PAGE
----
Following a negative response to the test at step (404) or a negative response to the test at step (412), the second auxiliary thread regards the element the head pointer points to as E2 (422), and allows the head pointer to point to the element next to the element the head pointer was pointed to (424). Following either of steps (424) or(418), a bean instance is either created or obtained from the instance pool (426). Following step (426), a test is conducted to determine if E2 is an object with a Not Found, For Create, or Remove Requested mark (428). A positive response to the test at step (428) results in attaching Not Found, For Create, or Remove Requested mark to an empty bean instance, respectively, and regarding the attachment as E3 (430). Similarly, a negative response to the test at step (428) results in attaching a Create Requested, Find Requested, or For Find mark (432), respectively, to the bean instance materialized at step (426), initializing content of the bean instance with content of E2, and regarding the attachment as E3 (434). Following completion of steps (430) or (434), the second auxiliary thread retrieves the associative memory, M, with a primary key, PK, taken from E2 (436). Accordingly, the second part of the processing of the second auxiliary thread encompasses creating or obtaining a bean instance from a bean pool.

The third part of the processing of the second auxiliary thread includes processing of the variable E2. The first test is to determine if E2 has a Remove Requested mark attached (450). A positive response to the test at step (450) will result in a subsequent test to determine if the retrieval result has a For Find or For Create mark attached (452). If the response to the test at step (452) is positive, the retrieval result is overwritten with E3 (454). On the other hand, if the response to the test at step (452) is negative, another test is conducted to determine if the retrieval result has a Not Found mark attached (456). A positive response to the test at step (456) results in attachment of a Remove Error mark to the retrieval result (458). Similarly, a negative response to the test at step (456) will result in no retrieval result. E3 is associated with the primary key, PK, and is added to the associative memory, M (460).

If it is determined at step (450) that E2 does not have a Remove Request mark attached, a test is then conducted to determine if E2 has a Create Requested mark attached (462). A positive response to the test at step (462) will result in a subsequent test to determine if the retrieval result has a Not Found or a For Create mark attached (464). If the response to the test at step (464) is positive, the retrieval result is overwritten with E3 (466). On the other hand, if the response to the test at step (466) is negative, another test is conducted to determine if the retrieval result has a For Find mark attached (468). A positive response to the test at step (468) results in a Create Error mark being attached to the retrieval result (470). Similarly, a negative response to the test at step (468) results in no retrieval result, and associating E3 with the primary key, PK and adding it to the associative memory, M (472).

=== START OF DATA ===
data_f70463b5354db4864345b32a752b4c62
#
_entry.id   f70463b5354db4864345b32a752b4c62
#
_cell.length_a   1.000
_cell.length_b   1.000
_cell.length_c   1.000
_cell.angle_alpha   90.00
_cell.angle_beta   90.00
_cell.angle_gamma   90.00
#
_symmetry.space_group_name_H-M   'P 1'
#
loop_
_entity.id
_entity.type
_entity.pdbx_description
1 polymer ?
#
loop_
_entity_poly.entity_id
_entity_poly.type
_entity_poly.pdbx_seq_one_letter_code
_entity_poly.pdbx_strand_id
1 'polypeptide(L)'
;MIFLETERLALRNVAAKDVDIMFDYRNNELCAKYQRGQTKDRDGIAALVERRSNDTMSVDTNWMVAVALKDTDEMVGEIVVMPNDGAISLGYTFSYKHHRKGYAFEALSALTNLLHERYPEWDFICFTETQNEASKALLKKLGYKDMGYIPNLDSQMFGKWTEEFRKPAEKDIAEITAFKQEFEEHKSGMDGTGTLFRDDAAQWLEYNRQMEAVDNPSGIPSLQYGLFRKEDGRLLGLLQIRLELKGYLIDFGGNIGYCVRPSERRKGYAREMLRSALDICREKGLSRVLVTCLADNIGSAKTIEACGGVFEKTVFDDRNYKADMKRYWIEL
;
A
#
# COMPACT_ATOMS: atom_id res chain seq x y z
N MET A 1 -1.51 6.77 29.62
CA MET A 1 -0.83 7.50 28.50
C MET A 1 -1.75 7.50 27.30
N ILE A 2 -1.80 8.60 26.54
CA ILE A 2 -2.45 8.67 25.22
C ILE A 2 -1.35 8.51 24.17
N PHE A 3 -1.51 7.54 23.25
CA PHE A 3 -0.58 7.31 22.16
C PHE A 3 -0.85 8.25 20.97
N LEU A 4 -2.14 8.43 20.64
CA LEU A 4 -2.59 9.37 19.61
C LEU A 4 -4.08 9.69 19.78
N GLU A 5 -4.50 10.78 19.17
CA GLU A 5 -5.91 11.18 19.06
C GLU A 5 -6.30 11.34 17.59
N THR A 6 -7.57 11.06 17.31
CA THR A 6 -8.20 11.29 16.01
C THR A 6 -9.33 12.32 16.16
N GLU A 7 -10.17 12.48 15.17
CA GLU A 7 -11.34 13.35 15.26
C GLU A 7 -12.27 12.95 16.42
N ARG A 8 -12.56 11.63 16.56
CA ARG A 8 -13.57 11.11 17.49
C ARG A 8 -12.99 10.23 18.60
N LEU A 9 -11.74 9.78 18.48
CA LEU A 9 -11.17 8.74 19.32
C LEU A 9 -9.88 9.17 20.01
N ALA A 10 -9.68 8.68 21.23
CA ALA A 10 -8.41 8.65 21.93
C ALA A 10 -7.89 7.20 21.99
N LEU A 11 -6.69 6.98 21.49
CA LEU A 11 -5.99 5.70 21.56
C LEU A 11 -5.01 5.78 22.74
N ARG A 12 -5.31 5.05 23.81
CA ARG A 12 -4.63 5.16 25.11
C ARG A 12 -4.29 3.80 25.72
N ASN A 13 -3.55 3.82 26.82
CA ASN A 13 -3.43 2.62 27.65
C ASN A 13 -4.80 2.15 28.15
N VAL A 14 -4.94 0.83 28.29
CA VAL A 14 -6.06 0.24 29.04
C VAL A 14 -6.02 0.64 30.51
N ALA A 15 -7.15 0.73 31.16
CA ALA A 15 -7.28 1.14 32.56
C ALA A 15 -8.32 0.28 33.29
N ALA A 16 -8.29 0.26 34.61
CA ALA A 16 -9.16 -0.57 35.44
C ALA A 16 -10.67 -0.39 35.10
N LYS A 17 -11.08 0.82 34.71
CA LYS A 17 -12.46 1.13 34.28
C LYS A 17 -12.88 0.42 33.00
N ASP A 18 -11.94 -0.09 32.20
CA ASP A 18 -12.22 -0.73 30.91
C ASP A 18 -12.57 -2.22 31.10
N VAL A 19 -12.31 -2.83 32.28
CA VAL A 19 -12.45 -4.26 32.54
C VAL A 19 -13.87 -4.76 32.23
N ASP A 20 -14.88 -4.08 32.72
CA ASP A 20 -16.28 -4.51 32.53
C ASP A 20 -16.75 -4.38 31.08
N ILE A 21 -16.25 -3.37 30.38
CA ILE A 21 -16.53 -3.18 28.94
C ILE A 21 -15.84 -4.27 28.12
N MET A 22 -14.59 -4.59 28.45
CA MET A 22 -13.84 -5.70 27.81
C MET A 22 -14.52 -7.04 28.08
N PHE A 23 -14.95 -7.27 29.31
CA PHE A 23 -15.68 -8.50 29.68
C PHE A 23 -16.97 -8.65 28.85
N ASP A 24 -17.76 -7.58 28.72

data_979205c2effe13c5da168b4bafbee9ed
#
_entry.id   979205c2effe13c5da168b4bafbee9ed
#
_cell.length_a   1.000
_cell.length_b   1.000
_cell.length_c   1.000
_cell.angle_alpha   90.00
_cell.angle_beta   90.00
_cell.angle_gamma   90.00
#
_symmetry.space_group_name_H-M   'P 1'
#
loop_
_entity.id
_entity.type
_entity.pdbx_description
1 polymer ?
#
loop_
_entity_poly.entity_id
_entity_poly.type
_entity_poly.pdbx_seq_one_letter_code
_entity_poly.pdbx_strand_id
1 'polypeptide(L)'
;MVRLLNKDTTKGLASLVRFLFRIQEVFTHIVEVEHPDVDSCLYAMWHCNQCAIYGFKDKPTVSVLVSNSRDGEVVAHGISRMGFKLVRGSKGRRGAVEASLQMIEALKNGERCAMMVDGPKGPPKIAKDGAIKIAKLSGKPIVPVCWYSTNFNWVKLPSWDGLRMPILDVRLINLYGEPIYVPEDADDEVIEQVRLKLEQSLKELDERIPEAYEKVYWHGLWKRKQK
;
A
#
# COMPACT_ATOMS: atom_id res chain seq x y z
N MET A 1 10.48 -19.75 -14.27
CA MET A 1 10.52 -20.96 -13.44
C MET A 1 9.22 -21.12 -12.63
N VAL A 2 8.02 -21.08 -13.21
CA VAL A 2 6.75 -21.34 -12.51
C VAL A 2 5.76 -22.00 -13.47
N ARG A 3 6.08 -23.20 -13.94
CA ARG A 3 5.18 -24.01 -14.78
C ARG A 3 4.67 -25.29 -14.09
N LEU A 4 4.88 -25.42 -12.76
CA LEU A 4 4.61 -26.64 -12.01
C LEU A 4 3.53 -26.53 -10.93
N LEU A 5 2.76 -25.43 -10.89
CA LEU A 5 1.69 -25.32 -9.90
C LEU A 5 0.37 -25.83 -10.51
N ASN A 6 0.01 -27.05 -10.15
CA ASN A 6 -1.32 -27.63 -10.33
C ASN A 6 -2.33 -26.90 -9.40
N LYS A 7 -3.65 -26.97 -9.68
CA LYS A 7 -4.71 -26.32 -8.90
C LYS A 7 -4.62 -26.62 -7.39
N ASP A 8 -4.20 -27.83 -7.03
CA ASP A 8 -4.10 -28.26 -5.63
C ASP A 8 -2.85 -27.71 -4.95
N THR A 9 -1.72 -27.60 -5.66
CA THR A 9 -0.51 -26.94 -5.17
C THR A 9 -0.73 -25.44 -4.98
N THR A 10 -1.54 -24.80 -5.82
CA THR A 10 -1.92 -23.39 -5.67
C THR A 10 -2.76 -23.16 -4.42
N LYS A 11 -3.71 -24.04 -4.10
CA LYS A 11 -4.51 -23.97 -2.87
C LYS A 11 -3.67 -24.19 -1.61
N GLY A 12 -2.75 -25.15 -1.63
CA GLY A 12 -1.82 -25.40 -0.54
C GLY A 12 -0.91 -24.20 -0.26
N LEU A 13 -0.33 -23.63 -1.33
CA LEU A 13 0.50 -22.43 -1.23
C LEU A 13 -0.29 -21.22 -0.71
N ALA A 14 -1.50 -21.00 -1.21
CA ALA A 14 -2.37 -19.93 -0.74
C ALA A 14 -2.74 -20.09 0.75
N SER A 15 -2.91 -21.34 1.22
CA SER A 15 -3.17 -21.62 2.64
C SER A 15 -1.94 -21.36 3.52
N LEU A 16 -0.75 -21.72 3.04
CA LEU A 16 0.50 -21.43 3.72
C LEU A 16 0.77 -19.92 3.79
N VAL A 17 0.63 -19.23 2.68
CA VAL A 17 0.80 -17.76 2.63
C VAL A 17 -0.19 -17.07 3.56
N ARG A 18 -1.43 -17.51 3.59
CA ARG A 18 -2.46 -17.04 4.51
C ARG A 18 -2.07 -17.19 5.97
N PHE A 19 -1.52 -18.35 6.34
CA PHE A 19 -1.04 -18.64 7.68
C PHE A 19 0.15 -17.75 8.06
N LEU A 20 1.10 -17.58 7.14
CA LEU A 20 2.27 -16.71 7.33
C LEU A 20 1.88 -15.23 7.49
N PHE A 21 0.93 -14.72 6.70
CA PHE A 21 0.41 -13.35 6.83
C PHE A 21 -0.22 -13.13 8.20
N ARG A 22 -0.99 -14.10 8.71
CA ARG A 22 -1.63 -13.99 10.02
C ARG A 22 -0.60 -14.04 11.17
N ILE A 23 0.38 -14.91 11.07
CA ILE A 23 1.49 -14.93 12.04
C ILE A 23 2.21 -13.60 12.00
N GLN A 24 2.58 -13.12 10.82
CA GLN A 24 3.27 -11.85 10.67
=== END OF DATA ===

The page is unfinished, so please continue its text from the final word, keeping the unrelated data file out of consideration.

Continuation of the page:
If it is determined at step (462) that E2 does not have a Create Requested mark, a test is then conducted to determine if E2 has a Find Requested mark (474). A positive response to the test at step (474) results in a subsequent test to determine if the retrieval results has a For Find or a For Create mark attached (476). If the response to the test at step (476) is positive, the retrieval results is overwritten with E3 (478). Similarly, if the response to the test at step (476) is negative, there is no retrieval result and E3 is associated with the primary key, PK, is added to the associative memory (480). If it is determined at step (474) that E2 does not have a Find Requested mark attached, a test is conducted to determine if E2 has a Find Mark attached (482). A positive response to the test at step (482) will result in a subsequent test to determine if there is a retrieval result (484). If the response to the test at step (484) is positive, no processing is carried out (486). Note that the retrieval result does not have a Not Found, Create Error, or Remove Error mark attached. If the response to the test at step (484) is negative, there is no retrieval result. E3 is associated with the primary key, PK, and is added to the associative memory, M (480).

If it is determined at step (482) that E2 does not have a For Find mark attached, a test is conducted to determine if E2 has a For Create mark attached (490). A positive response to the test at step (490) will result in a subsequent test to determine if the retrieval result has a Not Found mark attached (492). If the response to the test at step (492) is positive, the retrieval result is overwritten with E3 (494). Similarly, if the response to the test at step (492) is negative, a subsequent test is conducted to determine if the retrieval results has a Created, Removed, For Find, Find Requested, Remove Requested, Create Requested, or For Create mark attached (496). A positive response to the test at step (496) will result in no processing (498). Note that the retrieval result does not have a Create Error or Remove Error mark. If the response to the test at step (496) is negative, there is no retrieval result and E3 is associated with the primary key, PK, and added to the associative memory, M (500).